In this case they really don't, so we're going to get rid of that. I'm going to zoom in and explain what I'm talking about here. This oval shape, the anchor point are at the 12 o'clock, three o'clock, six o'clock, and here the nine o'clock position. This isn't where the actual tangent is between the two shapes. This is where you have to either eyeball it, which I don't like doing because I did that for years, and it wasn't easy, or you use an Astute Graphics plugin called Subscribe.
The best part about it, it's a free plugin. Anybody can go to their site, download it, and start using the tools. I'm going to use this tool right here called the line tangent to two paths. You can see all the other tools under this category. They have a lot more in this free plugin. It's not just one tool. It's a bunch of different tools. I've started to use these over, and over, and over, and over again, and they work great and save me so much time. I'm going to demonstrate how I use it in this context. We're going to take this inner part of the hat. I'm going to clone it, Command C, Command F, and then I'm going to take this specific line tangent to two paths tool, and I'm going to click down here on this shape, and then as I drag up here, you can see how it automatically snaps to this shape.
It says this is the related tangent, so I'll click again, and it defines it. If I zoom in now just to demonstrate why I said what I said previously, here's the original vector path right here. This is where the anchor point is, but the actual tangent isn't here. It's up here. That's why I use this plugin. It builds geometrically perfect, and I don't have to worry about not getting exactly what I want.
I can go away and throw away this extra shape there. I just didn't want to effect this shape here. With this in place now I can go ahead and build out this shape like this to form that shape needed. And then, I'm going to eventually clone this, and then fuse them all together, which I'm going to show you shortly. Another thing I like to do is I like to take shapes like this, which is the same width as the head we're going to create. I'm going to clone this again.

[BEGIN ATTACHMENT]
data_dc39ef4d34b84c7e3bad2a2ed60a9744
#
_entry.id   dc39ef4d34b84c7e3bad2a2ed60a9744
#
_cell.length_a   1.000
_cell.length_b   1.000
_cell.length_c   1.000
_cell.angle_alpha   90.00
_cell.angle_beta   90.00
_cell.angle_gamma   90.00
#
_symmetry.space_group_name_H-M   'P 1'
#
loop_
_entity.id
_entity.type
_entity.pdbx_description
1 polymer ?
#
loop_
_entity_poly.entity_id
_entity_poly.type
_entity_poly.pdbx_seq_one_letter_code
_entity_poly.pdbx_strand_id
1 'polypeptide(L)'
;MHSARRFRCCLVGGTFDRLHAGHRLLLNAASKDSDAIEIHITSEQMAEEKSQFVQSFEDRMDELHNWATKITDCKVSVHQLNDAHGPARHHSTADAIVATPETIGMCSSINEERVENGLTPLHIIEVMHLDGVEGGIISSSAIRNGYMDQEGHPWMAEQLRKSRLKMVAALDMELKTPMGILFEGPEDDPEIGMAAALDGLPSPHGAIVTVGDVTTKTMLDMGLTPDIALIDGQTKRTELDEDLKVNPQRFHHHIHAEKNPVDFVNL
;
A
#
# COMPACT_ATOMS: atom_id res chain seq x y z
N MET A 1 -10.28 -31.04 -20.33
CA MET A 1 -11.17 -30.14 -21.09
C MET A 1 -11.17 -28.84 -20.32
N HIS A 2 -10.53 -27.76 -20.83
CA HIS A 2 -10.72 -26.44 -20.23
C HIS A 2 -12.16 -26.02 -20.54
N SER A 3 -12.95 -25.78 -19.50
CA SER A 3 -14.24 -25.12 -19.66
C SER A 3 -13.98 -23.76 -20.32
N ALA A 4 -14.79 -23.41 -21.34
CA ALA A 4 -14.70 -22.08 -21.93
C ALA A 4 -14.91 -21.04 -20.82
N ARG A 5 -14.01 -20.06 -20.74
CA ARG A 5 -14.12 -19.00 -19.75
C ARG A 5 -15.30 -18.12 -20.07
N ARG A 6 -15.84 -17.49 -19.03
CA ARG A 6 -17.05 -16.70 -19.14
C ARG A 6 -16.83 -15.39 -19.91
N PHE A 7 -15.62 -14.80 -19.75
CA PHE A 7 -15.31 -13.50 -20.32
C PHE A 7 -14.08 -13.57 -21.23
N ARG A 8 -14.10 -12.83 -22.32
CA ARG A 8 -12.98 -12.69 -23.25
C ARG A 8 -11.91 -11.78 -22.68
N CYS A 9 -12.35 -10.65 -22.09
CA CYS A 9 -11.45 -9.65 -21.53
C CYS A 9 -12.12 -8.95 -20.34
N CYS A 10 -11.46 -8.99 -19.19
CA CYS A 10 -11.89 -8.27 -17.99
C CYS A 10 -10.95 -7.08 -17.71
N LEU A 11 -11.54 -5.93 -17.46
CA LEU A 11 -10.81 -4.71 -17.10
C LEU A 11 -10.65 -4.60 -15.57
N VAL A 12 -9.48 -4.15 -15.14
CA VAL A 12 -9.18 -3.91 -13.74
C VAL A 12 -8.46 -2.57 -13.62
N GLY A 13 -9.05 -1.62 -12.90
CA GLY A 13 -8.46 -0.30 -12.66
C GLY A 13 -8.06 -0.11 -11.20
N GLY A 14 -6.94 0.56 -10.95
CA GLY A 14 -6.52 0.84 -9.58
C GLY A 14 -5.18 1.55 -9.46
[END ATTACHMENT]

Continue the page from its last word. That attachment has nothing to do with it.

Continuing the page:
I'm just going to hold Option down and scale it upwards kind of like this, and get it close to where I think it should be, like that. But I don't like how round this is. I want this to be a little, I don't know, for lack of better terms, squatty. I'm going to select this anchor point and just use the nudge tools to nudge it down a little. Then, here's another trick I use. I actually have a plugin on my other machine, where I don't have to do this, but this is how anybody could do it.
I'll use off of this central anchor point on the oval, I'll center and create a rectangle. Let's do that again. Select a rectangle tool, find the central anchor point, hold Option down, and just pull it out so it's centered on that. Then, if I select this again, we have to go a little wider on this. I'll put it out like that. Then, if I select this, we'll use the handle, and I'll just drag it out 'til it snaps to that side.
Select the anchor point to get access to the handle, and drag this out to snap to that side. The reason why I used the rectangle is so I could ensure that both handles were pulled out equally to stay uniform. You can see how it creates an oblong. I think that's really important. I don't like perfect oval shapes all the time. I want to add that little bit of imperfectness. Even though it's symmetric, it's not a perfect circle. I kind of like doing that. That's the process I use to go about building a lot of the fundamental shapes in this.